At last week’s UN General Assembly, Joe Biden, the US president, repeated the narrative that Russia’s invasion of Ukraine is part of a wider war of Eastern autocracy against Western democracy, opposing liberal freedom to despotic tyranny. Yet over the past 30 years, the boundaries have become blurred: the West has taken an authoritarian turn towards state capitalism, bio-medical control and tech totalitarian tendencies in ways which increasingly resemble the autocratic axis of Moscow and Beijing.
For two decades, Francis Fukuyama’s Hegelian notion that history was ending in a universal convergence on US-style liberal market democracy was greeted like prophetic wisdom. But defeat in Iraq and the humiliating retreats from Afghanistan and Libya suggest that the arc of global history does not bend in the direction of universal liberalism. What Western powers left behind was a toxic mix of corruption, authoritarian army rule and anarchy.
Take, for example, the near-apocalyptic conditions in the Libyan city of Derna – where two badly maintained dams burst two weeks ago, flooding the city and killing thousands of people – after years of neglect and civil war, which pitted the Western-sponsored government of national unity against the Eastern-backed warlord Khalifa Haftar. It is not simply the case that the promotion of democracy failed. Rather, we now know there was no proper plan to replace dictators with democrats and no sincere commitment to engage in the complex endeavour of nation and institution building. There was not a conspiracy, but rather hubris combined with complacency.
The rot started at home, where Western countries have undermined fundamental freedoms of speech, association and religion. First the 20-year long war on terror curtailed civil liberties and betrayed universal principles of justice, such as fair detention, fair trial, the right to defence, habeas corpus, and a decent treatment of the convicted. Waterboarded inmates at Guantanamo Bay and Abu Ghraib will forever haunt Western leaders and their apologists. Then came the response to the Covid-19 pandemic, which brought us indiscriminate lockdowns of draconian severity with little parliamentary scrutiny. And both state and corporate intrusions of privacy and the erosion of free expression and free assembly.
[See also: The West can no longer make war]
It’s now becoming all too apparent that authoritarian measures linked to state surveillance and bio-medical control can be implemented within political structures that remain formally democratic as well as in one-party states or dictatorships. As national security threats and medical crises are normalised, emergency rule and the state of exception are not unusual.
So thirty years of integrating China into the world economy and global free trade have not liberalised the Middle Kingdom but instead made the West more like the authoritarian People’s Republic. Far from the Chinese system becoming more enlightened, more liberal and more democratic, the adoption of Western-style capitalism and technology has strengthened state socialism “with Chinese characteristics”, concentrating power and wealth in the hands of the ruling Communist Party and the army.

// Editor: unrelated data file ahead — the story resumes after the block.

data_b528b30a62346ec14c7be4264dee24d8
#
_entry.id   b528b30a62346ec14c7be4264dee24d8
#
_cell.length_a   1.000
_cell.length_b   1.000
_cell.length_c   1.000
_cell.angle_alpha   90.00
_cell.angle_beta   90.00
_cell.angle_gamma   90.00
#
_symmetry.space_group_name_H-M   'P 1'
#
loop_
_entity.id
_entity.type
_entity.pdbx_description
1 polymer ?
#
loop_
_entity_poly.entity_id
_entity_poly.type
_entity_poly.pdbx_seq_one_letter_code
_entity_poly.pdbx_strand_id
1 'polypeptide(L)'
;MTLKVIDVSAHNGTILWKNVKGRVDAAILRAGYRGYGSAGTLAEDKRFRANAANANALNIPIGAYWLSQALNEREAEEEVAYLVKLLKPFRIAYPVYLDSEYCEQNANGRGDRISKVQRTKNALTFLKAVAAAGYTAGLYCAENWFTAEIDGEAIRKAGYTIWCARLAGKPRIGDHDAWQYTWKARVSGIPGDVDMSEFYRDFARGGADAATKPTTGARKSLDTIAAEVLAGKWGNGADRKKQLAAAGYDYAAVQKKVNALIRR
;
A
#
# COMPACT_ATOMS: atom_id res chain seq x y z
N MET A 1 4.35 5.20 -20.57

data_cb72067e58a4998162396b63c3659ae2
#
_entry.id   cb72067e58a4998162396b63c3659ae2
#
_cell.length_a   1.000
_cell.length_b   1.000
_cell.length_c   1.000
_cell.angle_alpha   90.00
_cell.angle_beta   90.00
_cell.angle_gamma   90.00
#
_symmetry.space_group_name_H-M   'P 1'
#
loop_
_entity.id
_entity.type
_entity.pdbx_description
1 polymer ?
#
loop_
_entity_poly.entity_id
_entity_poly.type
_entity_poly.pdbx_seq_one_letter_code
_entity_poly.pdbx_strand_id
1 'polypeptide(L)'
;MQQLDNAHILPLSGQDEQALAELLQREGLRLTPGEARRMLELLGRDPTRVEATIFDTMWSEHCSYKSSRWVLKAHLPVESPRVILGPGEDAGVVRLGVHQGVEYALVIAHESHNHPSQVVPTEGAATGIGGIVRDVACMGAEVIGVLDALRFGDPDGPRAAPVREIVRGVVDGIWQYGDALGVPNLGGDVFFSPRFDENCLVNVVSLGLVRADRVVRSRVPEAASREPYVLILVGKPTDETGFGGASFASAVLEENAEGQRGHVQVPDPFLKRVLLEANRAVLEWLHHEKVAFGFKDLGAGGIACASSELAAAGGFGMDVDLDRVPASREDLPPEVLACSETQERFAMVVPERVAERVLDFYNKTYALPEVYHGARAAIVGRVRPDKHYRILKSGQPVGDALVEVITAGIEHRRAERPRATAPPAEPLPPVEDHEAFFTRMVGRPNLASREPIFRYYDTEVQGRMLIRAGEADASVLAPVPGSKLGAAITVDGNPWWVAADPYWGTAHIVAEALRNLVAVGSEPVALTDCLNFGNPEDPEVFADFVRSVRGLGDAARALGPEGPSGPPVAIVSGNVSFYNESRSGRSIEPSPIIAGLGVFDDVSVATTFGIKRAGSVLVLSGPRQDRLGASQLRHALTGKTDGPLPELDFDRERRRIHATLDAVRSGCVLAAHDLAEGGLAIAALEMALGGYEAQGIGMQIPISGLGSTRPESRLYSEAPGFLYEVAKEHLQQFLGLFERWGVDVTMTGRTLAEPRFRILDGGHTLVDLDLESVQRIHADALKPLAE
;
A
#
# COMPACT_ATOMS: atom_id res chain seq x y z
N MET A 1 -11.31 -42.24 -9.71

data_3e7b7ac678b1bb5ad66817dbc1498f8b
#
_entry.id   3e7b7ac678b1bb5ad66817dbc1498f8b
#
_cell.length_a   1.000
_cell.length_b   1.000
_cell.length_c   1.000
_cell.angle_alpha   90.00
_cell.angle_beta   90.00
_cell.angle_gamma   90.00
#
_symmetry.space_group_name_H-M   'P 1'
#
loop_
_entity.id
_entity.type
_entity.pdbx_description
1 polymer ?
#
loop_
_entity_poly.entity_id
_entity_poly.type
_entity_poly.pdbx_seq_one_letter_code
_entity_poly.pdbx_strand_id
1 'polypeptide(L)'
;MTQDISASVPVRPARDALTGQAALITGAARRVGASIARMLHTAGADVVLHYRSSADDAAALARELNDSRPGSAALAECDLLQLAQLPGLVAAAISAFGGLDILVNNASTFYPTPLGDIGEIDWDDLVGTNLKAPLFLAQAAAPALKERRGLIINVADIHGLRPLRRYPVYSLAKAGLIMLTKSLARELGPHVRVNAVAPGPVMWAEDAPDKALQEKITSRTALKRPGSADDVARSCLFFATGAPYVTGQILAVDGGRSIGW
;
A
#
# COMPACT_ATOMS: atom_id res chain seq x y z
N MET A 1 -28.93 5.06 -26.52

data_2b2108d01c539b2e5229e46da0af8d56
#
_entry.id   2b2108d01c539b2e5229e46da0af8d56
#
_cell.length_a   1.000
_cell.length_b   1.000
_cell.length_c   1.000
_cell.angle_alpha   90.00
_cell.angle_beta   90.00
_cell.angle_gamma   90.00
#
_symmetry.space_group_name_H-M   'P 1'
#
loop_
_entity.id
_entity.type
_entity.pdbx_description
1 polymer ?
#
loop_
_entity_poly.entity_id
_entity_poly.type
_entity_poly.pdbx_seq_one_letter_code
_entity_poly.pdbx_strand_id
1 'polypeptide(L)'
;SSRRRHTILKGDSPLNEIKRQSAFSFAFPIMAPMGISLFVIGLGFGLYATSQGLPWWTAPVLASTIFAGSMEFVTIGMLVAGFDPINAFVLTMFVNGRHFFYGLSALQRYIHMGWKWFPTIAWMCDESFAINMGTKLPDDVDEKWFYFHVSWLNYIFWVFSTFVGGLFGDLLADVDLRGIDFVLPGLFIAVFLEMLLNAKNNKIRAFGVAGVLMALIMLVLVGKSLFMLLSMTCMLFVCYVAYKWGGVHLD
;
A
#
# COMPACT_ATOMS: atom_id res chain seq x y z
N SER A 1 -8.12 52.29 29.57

It produced a centralised, unitary state in pursuit of a surveillance society in which each citizen is subject to total technological control using cameras and digital tools to track everyone’s every step. Beijing already deploys facial recognition technology that can detect elevated temperatures in a crowd or flag citizens who are not wearing a face mask. Another element of China’s surveillance state is the social credit system it is building: a government ranking of citizens’ behaviour using both public and private monitoring, which can strip people of rights and freedoms in case of non-compliance.
While there is no moral or political equivalence with the West, we are nonetheless moving in this direction. Western countries are replacing the failed market fundamentalism with variants of state capitalism, in which the central state intervenes in business and civic life to the benefit of small elites with powerful political leverage – big finance in the City of London and on Wall Street and big tech in Silicon Valley. In the power nexus, it is government that has been captured by corporations and tech billionaires – the twin-headed hydra of Milton Friedman and Elon Musk.
The danger is that the West will continue to build a system of bio-surveillance in which the whole population is tracked and people’s individual health conditions are centrally monitored all the time. It is not just intrusive online ads or gig workers under permanent pressure to get top ratings from their customers. Worse, tech platforms deploy new means of behaviour modification by mining data from the most intimate recesses of our selves that were once private. As personal experience is monetised in the interest of global capital, liberty turns into unfreedom.
Technologies of monitoring and social control are able to manipulate us to the point where we unconsciously surrender our humanity to surveillance capitalism. We’re prisoners online; Facebook algorithms and Google’s artificial intelligence know more about us than we do about ourselves. It reflects the utilitarian philosopher Jeremy Bentham’s ugly utopia of Panopticon: an ideal prison designed to keep inmates under permanent observation.
Bio-surveillance is the contemporary expression of a sacrificial utilitarian calculus that dispenses with the dignity of the person for the “greater good” of the masses, but in reality the power of their masters. Our authoritarian age is already upon us, and the renewal of democracy starts at home.